Sunday, March 22, 2015

Sunday, March 22nd: Job 41-42, 1 Corinthians 14:1-20

Today's passage from the Bible In a Year Reading Plan is Job 41-42; 1 Corinthians 14:1-20

In our OT passage we continue to see God's greatness, followed by Job's repentance, God's judgment of Job's three friends, Job's sacrifices on their behalf, and then Job receiving from God double the wealth he had before.

I always wondered why Job didn't receive double the amount of children.

And then I read Rayburn's sermon (it is excellent, I recommend reading it all!) and he made a great, and obvious point.  Job did receive double the mount of children.  Yes, his first 10 children died - but we know that death is not the end.  Eventually, Job would be reunited with all 20 of his children in heaven - double the original ten.  So obvious, and yet I missed it until it was pointed out.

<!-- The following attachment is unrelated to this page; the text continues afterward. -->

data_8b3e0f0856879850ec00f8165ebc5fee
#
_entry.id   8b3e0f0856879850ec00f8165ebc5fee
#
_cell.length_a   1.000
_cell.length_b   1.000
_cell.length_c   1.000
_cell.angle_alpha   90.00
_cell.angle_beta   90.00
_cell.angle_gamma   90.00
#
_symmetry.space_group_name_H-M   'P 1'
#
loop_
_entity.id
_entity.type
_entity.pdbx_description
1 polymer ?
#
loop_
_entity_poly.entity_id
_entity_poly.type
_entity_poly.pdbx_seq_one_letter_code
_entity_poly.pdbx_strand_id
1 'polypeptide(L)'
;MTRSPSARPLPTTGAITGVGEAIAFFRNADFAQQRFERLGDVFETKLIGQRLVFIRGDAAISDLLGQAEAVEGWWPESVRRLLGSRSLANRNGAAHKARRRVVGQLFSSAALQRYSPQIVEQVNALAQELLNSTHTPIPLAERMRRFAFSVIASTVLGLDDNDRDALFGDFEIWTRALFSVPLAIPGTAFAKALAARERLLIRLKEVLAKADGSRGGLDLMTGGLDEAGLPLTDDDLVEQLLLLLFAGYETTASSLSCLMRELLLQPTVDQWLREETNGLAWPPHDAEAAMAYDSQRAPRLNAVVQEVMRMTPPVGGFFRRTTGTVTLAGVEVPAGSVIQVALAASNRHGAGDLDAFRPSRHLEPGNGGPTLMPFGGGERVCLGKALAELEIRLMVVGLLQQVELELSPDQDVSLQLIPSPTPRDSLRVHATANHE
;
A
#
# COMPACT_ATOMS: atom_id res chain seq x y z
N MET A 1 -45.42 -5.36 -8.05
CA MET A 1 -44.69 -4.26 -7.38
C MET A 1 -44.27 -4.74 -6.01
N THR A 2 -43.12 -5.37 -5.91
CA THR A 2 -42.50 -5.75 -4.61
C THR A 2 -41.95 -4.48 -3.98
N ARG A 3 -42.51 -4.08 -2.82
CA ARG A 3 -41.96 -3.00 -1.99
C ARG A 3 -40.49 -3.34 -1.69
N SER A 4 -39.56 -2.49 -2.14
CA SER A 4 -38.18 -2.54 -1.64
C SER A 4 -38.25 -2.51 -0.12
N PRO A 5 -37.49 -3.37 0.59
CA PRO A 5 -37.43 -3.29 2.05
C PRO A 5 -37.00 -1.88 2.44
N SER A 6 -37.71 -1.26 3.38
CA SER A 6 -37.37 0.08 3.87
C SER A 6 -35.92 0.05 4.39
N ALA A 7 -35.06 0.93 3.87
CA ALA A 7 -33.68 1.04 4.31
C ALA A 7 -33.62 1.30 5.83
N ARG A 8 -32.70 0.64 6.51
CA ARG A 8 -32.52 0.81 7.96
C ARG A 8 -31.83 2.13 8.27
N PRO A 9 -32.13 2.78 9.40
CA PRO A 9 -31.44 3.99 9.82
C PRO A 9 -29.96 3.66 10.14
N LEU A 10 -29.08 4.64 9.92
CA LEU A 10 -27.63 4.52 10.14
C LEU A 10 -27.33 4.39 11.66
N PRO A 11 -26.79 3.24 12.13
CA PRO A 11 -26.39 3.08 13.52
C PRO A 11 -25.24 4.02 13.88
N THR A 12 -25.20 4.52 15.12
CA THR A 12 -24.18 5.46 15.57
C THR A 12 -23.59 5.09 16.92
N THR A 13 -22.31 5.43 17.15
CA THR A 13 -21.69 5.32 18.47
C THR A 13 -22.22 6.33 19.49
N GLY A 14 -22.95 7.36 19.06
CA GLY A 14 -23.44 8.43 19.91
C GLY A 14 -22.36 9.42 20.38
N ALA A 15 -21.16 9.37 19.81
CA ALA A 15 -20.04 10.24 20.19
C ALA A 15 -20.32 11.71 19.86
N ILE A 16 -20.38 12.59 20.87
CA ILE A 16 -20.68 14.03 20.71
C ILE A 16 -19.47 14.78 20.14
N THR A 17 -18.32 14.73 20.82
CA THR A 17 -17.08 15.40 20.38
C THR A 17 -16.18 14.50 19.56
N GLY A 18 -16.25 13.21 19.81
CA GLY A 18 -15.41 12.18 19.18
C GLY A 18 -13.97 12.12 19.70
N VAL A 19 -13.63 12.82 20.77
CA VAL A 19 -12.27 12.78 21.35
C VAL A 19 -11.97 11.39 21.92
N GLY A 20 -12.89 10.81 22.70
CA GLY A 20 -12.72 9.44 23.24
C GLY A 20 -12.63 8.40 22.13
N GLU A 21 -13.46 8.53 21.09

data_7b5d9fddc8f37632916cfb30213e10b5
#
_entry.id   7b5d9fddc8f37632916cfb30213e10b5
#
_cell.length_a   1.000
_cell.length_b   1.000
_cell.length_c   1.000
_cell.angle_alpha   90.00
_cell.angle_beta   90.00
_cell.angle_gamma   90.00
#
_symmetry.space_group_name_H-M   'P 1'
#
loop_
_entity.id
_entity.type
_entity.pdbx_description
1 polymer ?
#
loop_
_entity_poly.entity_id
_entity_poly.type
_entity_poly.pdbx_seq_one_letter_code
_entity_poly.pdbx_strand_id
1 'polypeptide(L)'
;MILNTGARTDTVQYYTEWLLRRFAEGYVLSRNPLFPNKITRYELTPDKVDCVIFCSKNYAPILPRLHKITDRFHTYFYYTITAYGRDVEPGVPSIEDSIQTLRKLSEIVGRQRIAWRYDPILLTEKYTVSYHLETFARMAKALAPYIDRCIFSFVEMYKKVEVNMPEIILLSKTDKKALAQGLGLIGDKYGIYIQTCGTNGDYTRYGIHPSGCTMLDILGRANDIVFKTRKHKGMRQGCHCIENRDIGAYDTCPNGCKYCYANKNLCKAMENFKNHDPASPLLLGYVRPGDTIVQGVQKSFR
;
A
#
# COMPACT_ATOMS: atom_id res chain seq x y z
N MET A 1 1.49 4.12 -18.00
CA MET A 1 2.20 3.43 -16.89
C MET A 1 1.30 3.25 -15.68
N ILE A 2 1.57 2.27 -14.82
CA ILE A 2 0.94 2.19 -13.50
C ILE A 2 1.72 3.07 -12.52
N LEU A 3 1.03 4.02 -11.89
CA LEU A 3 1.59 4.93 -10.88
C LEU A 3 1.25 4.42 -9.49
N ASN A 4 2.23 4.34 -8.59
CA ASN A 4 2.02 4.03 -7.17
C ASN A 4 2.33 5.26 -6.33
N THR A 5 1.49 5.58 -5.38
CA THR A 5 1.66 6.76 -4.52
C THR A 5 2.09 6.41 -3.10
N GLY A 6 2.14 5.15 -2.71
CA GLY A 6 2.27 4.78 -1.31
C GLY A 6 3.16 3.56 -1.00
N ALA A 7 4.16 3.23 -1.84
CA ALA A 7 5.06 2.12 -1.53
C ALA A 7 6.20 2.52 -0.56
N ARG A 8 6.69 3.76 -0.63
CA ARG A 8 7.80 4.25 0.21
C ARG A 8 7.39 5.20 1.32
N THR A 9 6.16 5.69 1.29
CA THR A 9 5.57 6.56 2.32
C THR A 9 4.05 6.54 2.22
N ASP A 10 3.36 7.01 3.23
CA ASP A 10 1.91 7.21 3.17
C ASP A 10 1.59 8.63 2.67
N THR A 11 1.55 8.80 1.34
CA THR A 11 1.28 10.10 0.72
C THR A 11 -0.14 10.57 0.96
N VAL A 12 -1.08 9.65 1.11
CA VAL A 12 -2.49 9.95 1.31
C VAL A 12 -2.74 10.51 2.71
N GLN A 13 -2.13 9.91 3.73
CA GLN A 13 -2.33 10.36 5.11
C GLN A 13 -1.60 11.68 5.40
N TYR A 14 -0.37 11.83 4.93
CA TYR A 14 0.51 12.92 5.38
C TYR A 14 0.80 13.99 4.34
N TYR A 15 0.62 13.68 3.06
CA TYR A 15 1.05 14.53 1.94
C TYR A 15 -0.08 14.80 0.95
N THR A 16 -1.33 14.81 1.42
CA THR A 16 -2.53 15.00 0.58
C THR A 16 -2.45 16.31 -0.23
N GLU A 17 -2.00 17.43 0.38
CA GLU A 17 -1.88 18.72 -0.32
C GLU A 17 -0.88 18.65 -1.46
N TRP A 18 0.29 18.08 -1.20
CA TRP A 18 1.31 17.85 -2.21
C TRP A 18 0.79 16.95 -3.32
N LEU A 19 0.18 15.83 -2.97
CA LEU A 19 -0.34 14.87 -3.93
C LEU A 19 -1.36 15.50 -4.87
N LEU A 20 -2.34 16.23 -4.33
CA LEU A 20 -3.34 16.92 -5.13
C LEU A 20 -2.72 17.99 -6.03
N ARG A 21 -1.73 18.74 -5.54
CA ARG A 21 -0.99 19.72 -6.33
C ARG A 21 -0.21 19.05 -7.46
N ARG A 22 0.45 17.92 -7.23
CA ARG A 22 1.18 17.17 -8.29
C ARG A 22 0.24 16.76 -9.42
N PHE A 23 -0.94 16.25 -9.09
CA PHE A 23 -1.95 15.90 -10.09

Truly the lesson of Job is this - we may have to suffer in this world for many different reasons.  But not forever.  To the faithful God promises reward - some rewards will come in this life (ranging from joy filled marriages, to the beauty of sunsets and rainbows) and some will come in the next - but they will come.  Because He who promised is faithful.  And He has promised that the suffering of this present time will not be comparable to the joy that is coming in eternity.  That is where we need to put our hope and our trust.

Our Corinthians theme expands on this somewhat - pointing out again that we should not allow emotion to trump intellect.

There is some controversy over tongues amongst Christians.  I appreciated Rayburn's thoughts on this....